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A Question of Faith: What are the consequences of Adam and Eve’s sin?

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Endres ColumnBy Father David Endres

Q: In Genesis 3, it is recorded that Adam and Eve ate from the tree of which God forbid them to eat from, but Eve ate first, inviting Adam to do the same. What if Eve was the only one to eat the fruit – the only one to sin? What consequences would that have had for humanity’s relationship with God?

The answer to this kind a hypothetical question is certainly in the realm of speculative theology – which is to say there is certainly not one correct answer. And we should not lose sight of the reality that both of our first parents – Eve and Adam – sinned, but neither wanted to accept culpability. From the beginning there were attempts to blame another for the sin. Adam blamed Eve and Eve blamed the snake. Interestingly enough, however, the Scriptures point to the fall of Adam and Eve as the “sin of Adam” (see Hosea 6:7; Romans 5:12; 1 Corinthians 15:22), paralleling the sin of one man with the saving action of Christ.

Still Adam and Eve’s sin is the sin of both and consequently the sin of all. The consequences of that first sin include a lack of harmony in creation; tensions in the relationship between men and women; and subjection of creation to decay, which is to say that “death makes its entrance into human history” (Catechism of the Catholic Church, 400). Their sin and the effects of that sin are felt by all, including an inclination to sin – a reality which is described by the word, “concupiscence.” Sin quickly follows upon the heels of the first sin as Cain murders his brother Abel and the rest of human history bears witness to that same proclivity: to disobey the divine.

Even if the sin of our first parents is without dispute, we can consider what might have happened if neither had sinner or if only one of our first parents had. If neither had sinned creation would have conceivably continued in its state of original harmony. Neither Adam nor Eve would have died. The redemptive quality of Christ’s incarnation would not have been necessary (though some theologians argue that the incarnation would still have occurred as evidence of God’s desire to unite to His creation). Either way, the coming of Jesus is shaped by man’s sin. Recall the tradition of the church in calling Adam and Eve’s sin a “happy fault” that “earned for us so great, so glorious a Redeemer” (see the prayer of the Easter Proclamation [Exsultet] chanted at the Easter Vigil).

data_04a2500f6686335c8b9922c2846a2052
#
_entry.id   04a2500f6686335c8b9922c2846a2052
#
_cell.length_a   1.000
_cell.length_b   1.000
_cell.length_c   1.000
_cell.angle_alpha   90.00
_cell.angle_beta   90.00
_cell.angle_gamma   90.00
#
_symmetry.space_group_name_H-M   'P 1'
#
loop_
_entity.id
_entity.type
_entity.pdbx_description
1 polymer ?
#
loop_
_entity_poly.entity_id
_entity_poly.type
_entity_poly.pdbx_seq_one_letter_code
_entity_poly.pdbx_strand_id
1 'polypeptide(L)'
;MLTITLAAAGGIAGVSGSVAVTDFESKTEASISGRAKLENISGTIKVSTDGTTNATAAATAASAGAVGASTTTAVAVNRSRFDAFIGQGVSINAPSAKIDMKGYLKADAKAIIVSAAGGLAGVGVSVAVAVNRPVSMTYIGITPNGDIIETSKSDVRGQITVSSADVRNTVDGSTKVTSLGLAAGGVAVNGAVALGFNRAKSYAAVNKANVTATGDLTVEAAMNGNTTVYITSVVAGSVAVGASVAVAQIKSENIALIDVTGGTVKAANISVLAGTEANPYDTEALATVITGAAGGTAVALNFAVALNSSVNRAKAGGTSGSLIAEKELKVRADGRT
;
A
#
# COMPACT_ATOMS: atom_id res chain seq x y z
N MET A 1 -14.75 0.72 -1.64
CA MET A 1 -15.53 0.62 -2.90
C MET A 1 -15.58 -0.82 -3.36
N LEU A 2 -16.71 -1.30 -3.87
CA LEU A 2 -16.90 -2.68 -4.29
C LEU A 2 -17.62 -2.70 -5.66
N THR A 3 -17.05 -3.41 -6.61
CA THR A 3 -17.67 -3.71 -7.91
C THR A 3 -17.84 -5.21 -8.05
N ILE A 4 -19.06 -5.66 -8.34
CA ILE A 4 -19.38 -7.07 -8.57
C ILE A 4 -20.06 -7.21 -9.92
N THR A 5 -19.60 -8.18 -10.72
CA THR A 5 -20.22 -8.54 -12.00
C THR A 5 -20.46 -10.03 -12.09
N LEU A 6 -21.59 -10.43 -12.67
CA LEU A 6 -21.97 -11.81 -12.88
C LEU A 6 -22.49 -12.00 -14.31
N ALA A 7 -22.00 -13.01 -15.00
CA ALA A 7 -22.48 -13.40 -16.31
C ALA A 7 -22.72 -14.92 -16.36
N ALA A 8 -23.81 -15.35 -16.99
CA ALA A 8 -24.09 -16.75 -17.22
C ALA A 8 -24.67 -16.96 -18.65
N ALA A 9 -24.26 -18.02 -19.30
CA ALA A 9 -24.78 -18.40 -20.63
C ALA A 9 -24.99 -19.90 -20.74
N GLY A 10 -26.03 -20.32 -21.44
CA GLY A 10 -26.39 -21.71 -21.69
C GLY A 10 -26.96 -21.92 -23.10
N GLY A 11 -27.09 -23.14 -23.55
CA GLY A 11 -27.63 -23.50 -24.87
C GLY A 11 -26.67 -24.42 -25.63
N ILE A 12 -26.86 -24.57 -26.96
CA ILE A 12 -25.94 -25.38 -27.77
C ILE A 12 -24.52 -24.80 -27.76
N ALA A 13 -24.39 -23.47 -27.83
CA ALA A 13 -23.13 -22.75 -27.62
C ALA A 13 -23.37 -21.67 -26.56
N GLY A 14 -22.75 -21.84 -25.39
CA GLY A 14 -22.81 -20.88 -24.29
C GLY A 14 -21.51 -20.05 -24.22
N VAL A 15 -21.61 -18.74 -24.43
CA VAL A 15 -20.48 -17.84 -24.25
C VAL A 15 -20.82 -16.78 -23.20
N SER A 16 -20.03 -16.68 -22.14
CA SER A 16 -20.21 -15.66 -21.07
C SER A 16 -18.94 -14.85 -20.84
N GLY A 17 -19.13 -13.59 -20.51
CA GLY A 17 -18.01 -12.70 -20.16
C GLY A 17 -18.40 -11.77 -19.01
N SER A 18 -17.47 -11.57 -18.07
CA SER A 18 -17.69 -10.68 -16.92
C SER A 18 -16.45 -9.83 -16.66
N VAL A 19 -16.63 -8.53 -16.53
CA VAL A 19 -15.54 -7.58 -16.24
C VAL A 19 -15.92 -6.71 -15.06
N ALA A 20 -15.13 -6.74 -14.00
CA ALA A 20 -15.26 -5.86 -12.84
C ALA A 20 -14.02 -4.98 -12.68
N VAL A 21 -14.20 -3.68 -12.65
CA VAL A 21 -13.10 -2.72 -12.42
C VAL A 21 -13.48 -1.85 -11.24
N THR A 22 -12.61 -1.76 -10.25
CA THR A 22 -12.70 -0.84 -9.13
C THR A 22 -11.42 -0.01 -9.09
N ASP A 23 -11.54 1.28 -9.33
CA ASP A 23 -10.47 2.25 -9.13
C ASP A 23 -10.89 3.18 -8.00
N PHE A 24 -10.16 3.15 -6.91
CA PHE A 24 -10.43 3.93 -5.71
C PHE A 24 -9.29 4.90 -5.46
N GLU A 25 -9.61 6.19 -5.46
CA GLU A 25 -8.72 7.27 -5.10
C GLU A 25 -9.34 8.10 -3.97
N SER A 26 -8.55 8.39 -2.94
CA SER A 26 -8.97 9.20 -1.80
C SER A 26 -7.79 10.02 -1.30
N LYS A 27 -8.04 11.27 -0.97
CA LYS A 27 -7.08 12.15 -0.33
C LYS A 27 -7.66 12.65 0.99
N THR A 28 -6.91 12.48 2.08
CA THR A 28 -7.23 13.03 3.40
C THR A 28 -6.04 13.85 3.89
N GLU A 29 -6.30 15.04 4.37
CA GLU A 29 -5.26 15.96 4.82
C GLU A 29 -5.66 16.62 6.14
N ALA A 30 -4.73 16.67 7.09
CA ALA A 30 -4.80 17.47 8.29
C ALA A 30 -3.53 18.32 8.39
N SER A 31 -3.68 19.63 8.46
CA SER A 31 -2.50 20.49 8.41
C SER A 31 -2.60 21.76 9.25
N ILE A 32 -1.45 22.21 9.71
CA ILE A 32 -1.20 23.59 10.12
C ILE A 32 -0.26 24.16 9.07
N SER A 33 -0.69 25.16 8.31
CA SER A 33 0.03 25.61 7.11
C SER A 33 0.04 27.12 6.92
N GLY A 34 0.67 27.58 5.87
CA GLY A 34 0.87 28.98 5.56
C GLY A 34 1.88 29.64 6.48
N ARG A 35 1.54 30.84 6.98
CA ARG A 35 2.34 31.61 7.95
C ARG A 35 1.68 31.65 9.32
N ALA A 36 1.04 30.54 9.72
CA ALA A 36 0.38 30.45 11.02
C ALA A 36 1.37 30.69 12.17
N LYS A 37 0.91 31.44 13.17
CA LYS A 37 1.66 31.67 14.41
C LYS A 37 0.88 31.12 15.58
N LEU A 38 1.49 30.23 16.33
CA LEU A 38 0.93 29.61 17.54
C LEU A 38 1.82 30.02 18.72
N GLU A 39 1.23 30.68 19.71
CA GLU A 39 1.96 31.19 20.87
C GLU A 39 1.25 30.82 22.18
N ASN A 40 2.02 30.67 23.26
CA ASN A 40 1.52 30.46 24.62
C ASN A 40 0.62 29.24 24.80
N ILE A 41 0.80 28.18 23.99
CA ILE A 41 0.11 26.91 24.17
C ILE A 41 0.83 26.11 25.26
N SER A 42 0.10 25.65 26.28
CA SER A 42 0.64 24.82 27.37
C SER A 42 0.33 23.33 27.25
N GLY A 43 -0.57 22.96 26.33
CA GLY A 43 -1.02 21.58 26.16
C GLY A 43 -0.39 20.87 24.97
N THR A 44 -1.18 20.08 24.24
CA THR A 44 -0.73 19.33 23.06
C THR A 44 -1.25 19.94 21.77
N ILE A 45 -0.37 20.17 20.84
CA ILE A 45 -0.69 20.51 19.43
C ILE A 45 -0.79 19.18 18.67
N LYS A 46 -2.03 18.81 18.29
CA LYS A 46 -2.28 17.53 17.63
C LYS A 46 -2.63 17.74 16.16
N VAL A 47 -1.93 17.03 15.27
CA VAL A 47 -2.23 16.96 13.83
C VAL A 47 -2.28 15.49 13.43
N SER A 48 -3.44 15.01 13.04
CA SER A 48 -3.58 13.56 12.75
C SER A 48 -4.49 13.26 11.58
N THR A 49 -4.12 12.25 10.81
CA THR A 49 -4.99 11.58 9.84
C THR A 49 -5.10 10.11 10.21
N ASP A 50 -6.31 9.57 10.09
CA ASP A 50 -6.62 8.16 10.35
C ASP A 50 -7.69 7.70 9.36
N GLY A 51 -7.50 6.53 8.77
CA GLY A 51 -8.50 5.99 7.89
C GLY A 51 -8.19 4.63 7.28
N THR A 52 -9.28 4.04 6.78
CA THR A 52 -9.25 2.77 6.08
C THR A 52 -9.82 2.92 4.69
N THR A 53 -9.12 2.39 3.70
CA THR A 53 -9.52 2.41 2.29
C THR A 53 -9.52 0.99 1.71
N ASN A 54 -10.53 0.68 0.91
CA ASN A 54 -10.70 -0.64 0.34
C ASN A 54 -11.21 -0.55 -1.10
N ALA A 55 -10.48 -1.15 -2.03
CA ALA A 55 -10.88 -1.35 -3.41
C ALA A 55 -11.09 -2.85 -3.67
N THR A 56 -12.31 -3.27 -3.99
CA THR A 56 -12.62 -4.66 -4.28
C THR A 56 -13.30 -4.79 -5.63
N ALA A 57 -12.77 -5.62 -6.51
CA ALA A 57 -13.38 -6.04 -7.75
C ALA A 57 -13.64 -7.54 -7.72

However, Eve’s sin alone was enough it seems for death to enter the world and future members of humanity to be affected by sin. It could be argued that Eve would have died, but not the sinless Adam (if he had in fact remained sinless), yet we should also recall that since Adam and Eve were “one flesh,” the sin of one affected the other. Since our first parents had an obligation to keep each other from sin, the failure of one was the “fall” of both.

Adam and Eve’s sin necessitated a response from God. As St. Augustine wrote, “God judged it better to bring good out of evil than not to permit any evil to exist.” God’s allowing of free will (and consequently sin) has its remedy: Jesus, the redeemer. Jesus is the then the “new Adam” and Mary the “new Eve.” The sin of our first parents is undone by their obedience to the will of God.
We all sin and suffer from an inclination to sin, yet we also are sons and daughters of God redeemed by Jesus. Sin and death do not have the final word; redemption and the promise of eternal life have conquered sin.

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